Real-time ultrasonography for placement of central venous catheters in children: A multi-institutional study.
BACKGROUND: Recommendations for the use of real-time ultrasonography for placement of central venous catheters in children are based on studies involving adults treated by nonsurgeons. Our purpose was to determine the frequency of use of real-time ultrasonography use by pediatric surgeons during central venous catheter placement, patient and procedure factors associated with real-time ultrasonography use, and adverse event rates.
METHODS: Using data gathered from 14 institutions, we performed a retrospective cohort study of patientsuse.
RESULTS: Real-time ultrasonography was used in 33% of attempts (N = 1,146). The subclavian vein (64%) was accessed preferentially for first site insertion. Real-time ultrasonography was less likely to be used for subclavian vein (odds ratio = 0.002; P < .0001) and more likely to be used when coagulopathy (international normalized ratio >1.5) was present (odds ratio = 11.1; P = .03). The rate of mechanical complications was 3.5%. Real-time ultrasonography use was associated with greater procedural success rates on first-site attempt, but also with a greater risk of hemothorax.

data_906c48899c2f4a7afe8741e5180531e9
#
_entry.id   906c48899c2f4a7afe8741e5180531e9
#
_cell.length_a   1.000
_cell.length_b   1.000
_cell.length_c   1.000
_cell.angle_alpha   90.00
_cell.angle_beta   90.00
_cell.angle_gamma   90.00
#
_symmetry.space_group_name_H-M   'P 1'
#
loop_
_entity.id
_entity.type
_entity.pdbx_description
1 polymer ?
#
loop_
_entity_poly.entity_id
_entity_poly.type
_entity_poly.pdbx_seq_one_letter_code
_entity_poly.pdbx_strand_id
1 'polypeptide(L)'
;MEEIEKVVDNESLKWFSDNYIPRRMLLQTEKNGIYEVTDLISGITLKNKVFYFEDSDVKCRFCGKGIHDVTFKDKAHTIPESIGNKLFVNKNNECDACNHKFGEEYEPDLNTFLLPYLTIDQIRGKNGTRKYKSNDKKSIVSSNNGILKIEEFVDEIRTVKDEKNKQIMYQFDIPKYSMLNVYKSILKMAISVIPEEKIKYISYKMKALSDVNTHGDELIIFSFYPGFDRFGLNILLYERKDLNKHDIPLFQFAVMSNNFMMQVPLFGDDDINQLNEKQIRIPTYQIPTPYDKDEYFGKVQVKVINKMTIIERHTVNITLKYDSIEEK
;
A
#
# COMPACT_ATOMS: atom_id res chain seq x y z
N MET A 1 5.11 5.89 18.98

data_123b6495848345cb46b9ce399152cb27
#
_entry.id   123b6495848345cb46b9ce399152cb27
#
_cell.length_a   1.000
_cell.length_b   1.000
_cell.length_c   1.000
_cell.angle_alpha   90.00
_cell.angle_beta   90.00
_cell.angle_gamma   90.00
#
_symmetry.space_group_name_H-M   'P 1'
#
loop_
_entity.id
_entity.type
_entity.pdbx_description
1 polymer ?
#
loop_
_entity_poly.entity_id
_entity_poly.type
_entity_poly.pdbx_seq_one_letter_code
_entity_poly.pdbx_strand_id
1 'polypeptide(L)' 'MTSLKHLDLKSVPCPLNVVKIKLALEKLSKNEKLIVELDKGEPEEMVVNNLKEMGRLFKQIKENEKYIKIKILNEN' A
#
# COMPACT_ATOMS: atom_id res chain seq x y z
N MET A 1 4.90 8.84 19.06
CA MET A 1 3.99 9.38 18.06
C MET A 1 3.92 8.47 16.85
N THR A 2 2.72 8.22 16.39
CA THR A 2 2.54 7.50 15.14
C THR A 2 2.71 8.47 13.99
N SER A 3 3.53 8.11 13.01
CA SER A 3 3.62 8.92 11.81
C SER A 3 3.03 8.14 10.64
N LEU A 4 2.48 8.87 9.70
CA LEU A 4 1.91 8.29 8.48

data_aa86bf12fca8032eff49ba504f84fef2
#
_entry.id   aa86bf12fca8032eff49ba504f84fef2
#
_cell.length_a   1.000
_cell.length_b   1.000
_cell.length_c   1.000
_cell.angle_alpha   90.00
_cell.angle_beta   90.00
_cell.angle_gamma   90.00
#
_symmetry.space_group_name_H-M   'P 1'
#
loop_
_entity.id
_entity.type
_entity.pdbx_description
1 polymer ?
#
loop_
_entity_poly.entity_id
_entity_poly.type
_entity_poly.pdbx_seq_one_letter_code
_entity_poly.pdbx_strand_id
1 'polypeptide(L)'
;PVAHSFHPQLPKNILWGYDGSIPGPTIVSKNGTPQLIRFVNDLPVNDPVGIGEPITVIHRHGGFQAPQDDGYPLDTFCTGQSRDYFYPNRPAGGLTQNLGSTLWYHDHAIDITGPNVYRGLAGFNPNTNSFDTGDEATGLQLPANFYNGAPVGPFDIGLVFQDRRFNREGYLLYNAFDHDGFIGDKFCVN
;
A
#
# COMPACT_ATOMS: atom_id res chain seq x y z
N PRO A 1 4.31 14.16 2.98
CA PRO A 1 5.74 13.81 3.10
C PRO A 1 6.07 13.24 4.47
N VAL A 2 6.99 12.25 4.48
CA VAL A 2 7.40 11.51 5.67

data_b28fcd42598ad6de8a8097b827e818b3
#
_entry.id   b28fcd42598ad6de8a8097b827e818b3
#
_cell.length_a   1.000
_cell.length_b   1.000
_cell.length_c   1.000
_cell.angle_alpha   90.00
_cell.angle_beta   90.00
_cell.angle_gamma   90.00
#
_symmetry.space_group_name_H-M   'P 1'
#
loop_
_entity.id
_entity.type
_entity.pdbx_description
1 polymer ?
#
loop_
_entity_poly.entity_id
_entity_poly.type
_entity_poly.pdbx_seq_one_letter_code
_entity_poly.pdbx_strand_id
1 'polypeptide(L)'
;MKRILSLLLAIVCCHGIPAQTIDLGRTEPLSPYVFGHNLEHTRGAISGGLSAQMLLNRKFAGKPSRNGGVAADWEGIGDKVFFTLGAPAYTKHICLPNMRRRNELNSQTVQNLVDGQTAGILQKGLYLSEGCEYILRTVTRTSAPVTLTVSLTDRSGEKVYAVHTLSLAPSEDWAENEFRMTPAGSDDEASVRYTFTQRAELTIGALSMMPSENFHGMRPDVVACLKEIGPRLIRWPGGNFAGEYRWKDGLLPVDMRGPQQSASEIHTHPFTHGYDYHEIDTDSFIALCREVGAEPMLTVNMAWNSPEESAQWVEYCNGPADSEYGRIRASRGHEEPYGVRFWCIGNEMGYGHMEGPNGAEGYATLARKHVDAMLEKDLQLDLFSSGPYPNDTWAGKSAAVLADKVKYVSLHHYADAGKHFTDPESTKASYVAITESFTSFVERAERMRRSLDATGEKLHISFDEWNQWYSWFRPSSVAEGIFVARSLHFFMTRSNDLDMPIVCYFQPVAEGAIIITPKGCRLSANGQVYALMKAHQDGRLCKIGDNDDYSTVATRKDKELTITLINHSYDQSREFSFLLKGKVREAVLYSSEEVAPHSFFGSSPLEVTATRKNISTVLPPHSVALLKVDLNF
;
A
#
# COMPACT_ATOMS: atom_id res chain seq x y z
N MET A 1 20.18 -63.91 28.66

CONCLUSION: Pediatric surgeons access preferentially the subclavian vein for central venous access, yet are less likely to use real-time ultrasonography at this site. Real-time ultrasonography was superior to the landmark techniques for the first-site procedure success, yet was associated with greater rates of hemothorax. Prospective trials involving children treated by pediatric surgeons are needed to generate more definitive data.
Age Factors; Catheterization, Central Venous; Child; Child, Preschool; Female; Humans; Infant; Male; Patient Selection; Practice Patterns, Physicians'; Retrospective Studies; Subclavian Vein; Ultrasonography, Interventional
Ultrasound; Central Lines
Gurien LA, Blakely ML, Russell RT, et al. Real-time ultrasonography for placement of central venous catheters in children: A multi-institutional study. Surgery. 2016;160(6):1605-1611. doi:10.1016/j.surg.2016.05.019